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Franklin County Criminal Law Casebook
Reproduced with permission from
Allen V. Adair and the Franklin County Public Defender Office

TELECOMMUNICATIONS HARASSMENT (134)

R.C. 2917.21 -- Telephone harassment.

State v. Ellison, 178 Ohio App. 3d 734, 2008-Ohio-5282 – Defendant posted a picture of a former friend on her MySpace page, captioned "molested a little boy." This was based on the defendant‘s belief her younger brother had been molested by the former friend. (1) The posting constituted a "telecommunication" even though there was not direct contact between the defendant and complaining witness. (2) Telecommunications harassment is a specific intent offense, requiring an intent to harass, and not merely showing the defendant knew or should have known her posting would cause harassment. Here the lack of direct communication and possibility it was meant as a legitimate warning compel the finding that the conviction was not supported by the evidence. Defamation is a separate issue which might be addressed in civil proceedings. Court does not address First Amendment claim, though the concurring opinion states, "The First Amendment would not allow punishment for making a nonthreatening comment on the Internet, just as it would not for writing a newspaper article, posting a sign, or speaking on the radio."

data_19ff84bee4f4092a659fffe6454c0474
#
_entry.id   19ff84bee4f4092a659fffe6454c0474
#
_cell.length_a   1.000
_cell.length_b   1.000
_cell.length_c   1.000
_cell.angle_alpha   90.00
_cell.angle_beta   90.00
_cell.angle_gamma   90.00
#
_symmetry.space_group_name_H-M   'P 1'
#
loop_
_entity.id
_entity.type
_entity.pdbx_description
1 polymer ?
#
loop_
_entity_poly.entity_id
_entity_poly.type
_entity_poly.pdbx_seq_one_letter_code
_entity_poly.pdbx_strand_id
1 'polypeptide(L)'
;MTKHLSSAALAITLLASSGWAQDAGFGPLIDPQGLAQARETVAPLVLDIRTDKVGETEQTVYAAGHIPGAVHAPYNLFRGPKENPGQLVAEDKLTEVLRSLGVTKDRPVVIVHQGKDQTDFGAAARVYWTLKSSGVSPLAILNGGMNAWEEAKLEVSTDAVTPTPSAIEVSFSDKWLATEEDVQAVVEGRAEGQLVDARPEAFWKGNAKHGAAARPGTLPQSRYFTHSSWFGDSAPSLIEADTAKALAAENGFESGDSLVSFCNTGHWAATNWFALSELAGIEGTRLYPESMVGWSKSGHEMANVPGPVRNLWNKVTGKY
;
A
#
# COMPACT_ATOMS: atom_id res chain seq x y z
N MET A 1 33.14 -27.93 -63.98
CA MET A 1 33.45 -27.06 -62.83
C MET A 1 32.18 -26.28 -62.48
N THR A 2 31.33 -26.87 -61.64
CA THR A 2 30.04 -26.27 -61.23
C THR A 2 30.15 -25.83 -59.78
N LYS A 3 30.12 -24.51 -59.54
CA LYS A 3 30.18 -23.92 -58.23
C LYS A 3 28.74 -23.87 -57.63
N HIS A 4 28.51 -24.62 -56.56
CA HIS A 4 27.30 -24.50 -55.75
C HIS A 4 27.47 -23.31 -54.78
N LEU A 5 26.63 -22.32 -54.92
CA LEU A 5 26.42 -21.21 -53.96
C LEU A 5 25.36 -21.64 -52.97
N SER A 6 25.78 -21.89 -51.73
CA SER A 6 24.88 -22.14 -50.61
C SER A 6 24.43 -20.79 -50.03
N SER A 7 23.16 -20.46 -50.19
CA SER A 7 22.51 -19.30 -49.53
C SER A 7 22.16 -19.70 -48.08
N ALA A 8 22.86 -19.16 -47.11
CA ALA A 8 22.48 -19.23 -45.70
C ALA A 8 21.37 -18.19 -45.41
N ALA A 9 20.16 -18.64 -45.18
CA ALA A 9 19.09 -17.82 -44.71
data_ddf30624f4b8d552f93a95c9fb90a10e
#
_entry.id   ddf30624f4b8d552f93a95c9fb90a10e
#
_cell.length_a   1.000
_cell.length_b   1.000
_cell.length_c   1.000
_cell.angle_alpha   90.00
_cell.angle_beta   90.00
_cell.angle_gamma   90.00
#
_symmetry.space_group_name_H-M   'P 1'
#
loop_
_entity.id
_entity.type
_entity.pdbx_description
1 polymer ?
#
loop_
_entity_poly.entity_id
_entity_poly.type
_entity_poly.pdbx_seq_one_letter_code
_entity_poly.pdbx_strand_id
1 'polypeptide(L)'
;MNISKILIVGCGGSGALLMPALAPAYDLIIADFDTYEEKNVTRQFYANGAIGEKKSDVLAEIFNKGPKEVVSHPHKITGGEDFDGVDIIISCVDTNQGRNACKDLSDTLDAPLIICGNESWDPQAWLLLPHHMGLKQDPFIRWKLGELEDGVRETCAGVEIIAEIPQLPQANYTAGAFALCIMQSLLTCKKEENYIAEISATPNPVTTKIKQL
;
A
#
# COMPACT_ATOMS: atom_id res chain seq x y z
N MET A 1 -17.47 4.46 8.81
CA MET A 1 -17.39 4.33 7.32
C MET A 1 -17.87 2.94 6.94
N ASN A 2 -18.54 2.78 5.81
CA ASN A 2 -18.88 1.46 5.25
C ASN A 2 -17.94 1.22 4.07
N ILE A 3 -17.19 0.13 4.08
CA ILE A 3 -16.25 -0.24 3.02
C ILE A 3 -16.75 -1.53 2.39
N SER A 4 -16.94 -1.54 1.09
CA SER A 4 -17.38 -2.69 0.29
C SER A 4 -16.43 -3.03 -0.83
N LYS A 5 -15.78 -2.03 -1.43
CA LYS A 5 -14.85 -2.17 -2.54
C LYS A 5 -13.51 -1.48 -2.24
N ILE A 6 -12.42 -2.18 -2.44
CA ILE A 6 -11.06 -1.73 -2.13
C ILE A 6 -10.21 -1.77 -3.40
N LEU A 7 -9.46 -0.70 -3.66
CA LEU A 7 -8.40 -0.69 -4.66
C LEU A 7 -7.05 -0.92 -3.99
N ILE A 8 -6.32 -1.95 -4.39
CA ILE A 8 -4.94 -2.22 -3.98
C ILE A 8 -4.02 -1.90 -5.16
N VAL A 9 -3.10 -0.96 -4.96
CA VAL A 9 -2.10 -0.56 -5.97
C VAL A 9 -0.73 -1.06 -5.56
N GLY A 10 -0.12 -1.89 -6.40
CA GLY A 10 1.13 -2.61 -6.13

State v. Salupo, 177 Ohio App. 3d 354, 2008-Ohio-3721 – Defendant was convicted of telecommunications harassment and extortion after he asked an ex-girlfriend to meet him, threatening to reveal secrets if she refused. Prior conviction did not have to be alleged in the indictment. It was sufficient to identify the charge as a felony of the fifth degree. Extortion conviction was not supported by the evidence. Though it was a condition of the suspended sentence from a prior conviction that he have no contact, she was not subject to that order. Thus he did not induce her to perform an illegal act.

State v. Gibbs (1999), 134 Ohio App. 3d 247 -- Ex-wife continued to call ex-husband's place of business concerning their children after being told not to. (1) Statute is not unconstitutionally overbroad because it reaches unwelcome, though benignly intended calls. (2) Necessity instruction was not required: "Simply because appellant felt that each call was necessary" did not bring the case within the ambit of necessity as defined in State v. Prince (1991), 71 Ohio App. 3d 694, 699.

State v. Johnigan, Montgomery App. No. 19734, 2004-Ohio-260 -- On responding to a 911 hang up call police found only the defendant at home, but her son, who had a history of making such calls, arrived shortly after the police. Insufficient evidence. Reversed.

State v. Mollenkopf (1982), 8 Ohio App. 3d 210 -- The telephone harassment statute is not unconstitutionally vague.

State v. Knox (1984), 18 Ohio App. 3d 36 -- Telephone company security manager held sufficiently qualified as custodian of the records to authenticate printouts generated by traps placed on phone lines to record and identify source of incoming phone calls. Records are admissible under the business records exception to the hearsay rule set forth in Evid. R. 803(6).